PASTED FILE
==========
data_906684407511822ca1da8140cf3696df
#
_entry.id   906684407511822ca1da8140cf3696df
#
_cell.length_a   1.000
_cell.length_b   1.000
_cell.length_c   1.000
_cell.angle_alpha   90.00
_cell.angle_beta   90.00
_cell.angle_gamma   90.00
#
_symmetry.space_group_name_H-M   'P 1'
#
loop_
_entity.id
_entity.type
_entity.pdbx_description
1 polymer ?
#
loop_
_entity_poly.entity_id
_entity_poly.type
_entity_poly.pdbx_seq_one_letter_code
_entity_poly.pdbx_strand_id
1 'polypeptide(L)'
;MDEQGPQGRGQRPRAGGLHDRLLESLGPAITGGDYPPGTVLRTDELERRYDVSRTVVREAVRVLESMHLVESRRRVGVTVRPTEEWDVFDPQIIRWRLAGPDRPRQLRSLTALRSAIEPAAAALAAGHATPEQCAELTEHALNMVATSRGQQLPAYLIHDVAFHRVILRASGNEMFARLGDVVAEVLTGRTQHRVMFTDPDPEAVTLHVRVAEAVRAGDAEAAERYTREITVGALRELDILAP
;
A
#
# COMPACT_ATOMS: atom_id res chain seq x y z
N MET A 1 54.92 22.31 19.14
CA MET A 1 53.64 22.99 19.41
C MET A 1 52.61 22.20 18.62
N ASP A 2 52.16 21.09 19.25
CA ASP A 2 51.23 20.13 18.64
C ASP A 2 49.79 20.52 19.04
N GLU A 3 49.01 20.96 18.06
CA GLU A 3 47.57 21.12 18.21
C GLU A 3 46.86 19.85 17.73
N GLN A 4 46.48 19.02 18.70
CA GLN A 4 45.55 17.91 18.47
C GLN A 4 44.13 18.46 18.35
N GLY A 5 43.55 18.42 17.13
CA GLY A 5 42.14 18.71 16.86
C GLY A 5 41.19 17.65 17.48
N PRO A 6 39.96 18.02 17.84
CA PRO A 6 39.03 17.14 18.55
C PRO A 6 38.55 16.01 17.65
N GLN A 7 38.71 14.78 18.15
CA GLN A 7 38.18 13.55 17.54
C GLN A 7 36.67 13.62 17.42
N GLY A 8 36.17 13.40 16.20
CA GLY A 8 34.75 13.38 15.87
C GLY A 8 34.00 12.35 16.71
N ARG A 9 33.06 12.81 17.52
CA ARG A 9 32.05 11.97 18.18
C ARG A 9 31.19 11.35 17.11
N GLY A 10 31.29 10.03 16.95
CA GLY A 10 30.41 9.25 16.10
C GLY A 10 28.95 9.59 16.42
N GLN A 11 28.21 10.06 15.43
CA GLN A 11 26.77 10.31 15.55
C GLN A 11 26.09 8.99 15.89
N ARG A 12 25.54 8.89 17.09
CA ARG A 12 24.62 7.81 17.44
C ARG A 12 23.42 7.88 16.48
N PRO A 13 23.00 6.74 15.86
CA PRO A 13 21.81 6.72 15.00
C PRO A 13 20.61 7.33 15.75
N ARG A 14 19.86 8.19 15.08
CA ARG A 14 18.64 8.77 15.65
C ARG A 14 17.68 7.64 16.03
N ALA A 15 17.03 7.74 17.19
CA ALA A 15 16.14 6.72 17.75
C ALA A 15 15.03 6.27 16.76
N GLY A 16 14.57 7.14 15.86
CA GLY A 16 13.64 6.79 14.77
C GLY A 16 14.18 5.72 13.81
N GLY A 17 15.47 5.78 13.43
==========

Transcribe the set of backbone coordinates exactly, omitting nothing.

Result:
data_906684407511822ca1da8140cf3696df
#
_entry.id   906684407511822ca1da8140cf3696df
#
_cell.length_a   1.000
_cell.length_b   1.000
_cell.length_c   1.000
_cell.angle_alpha   90.00
_cell.angle_beta   90.00
_cell.angle_gamma   90.00
#
_symmetry.space_group_name_H-M   'P 1'
#
loop_
_entity.id
_entity.type
_entity.pdbx_description
1 polymer ?
#
loop_
_entity_poly.entity_id
_entity_poly.type
_entity_poly.pdbx_seq_one_letter_code
_entity_poly.pdbx_strand_id
1 'polypeptide(L)'
;MDEQGPQGRGQRPRAGGLHDRLLESLGPAITGGDYPPGTVLRTDELERRYDVSRTVVREAVRVLESMHLVESRRRVGVTVRPTEEWDVFDPQIIRWRLAGPDRPRQLRSLTALRSAIEPAAAALAAGHATPEQCAELTEHALNMVATSRGQQLPAYLIHDVAFHRVILRASGNEMFARLGDVVAEVLTGRTQHRVMFTDPDPEAVTLHVRVAEAVRAGDAEAAERYTREITVGALRELDILAP
;
A
#
# COMPACT_ATOMS: atom_id res chain seq x y z
N MET A 1 54.92 22.31 19.14
CA MET A 1 53.64 22.99 19.41
C MET A 1 52.61 22.20 18.62
N ASP A 2 52.16 21.09 19.25
CA ASP A 2 51.23 20.13 18.64
C ASP A 2 49.79 20.52 19.04
N GLU A 3 49.01 20.96 18.06
CA GLU A 3 47.57 21.12 18.21
C GLU A 3 46.86 19.85 17.73
N GLN A 4 46.48 19.02 18.70
CA GLN A 4 45.55 17.91 18.47
C GLN A 4 44.13 18.46 18.35
N GLY A 5 43.55 18.42 17.13
CA GLY A 5 42.14 18.71 16.86
C GLY A 5 41.19 17.65 17.48
N PRO A 6 39.96 18.02 17.84
CA PRO A 6 39.03 17.14 18.55
C PRO A 6 38.55 16.01 17.65
N GLN A 7 38.71 14.78 18.15
CA GLN A 7 38.18 13.55 17.54
C GLN A 7 36.67 13.62 17.42
N GLY A 8 36.17 13.40 16.20
CA GLY A 8 34.75 13.38 15.87
C GLY A 8 34.00 12.35 16.71
N ARG A 9 33.06 12.81 17.52
CA ARG A 9 32.05 11.97 18.18
C ARG A 9 31.19 11.35 17.11
N GLY A 10 31.29 10.03 16.95
CA GLY A 10 30.41 9.25 16.10
C GLY A 10 28.95 9.59 16.42
N GLN A 11 28.21 10.06 15.43
CA GLN A 11 26.77 10.31 15.55
C GLN A 11 26.09 8.99 15.89
N ARG A 12 25.54 8.89 17.09
CA ARG A 12 24.62 7.81 17.44
C ARG A 12 23.42 7.88 16.48
N PRO A 13 23.00 6.74 15.86
CA PRO A 13 21.81 6.72 15.00
C PRO A 13 20.61 7.33 15.75
N ARG A 14 19.86 8.19 15.08
CA ARG A 14 18.64 8.77 15.65
C ARG A 14 17.68 7.64 16.03
N ALA A 15 17.03 7.74 17.19
CA ALA A 15 16.14 6.72 17.75
C ALA A 15 15.03 6.27 16.76
N GLY A 16 14.57 7.14 15.86
CA GLY A 16 13.64 6.79 14.77
C GLY A 16 14.18 5.72 13.81
N GLY A 17 15.47 5.78 13.43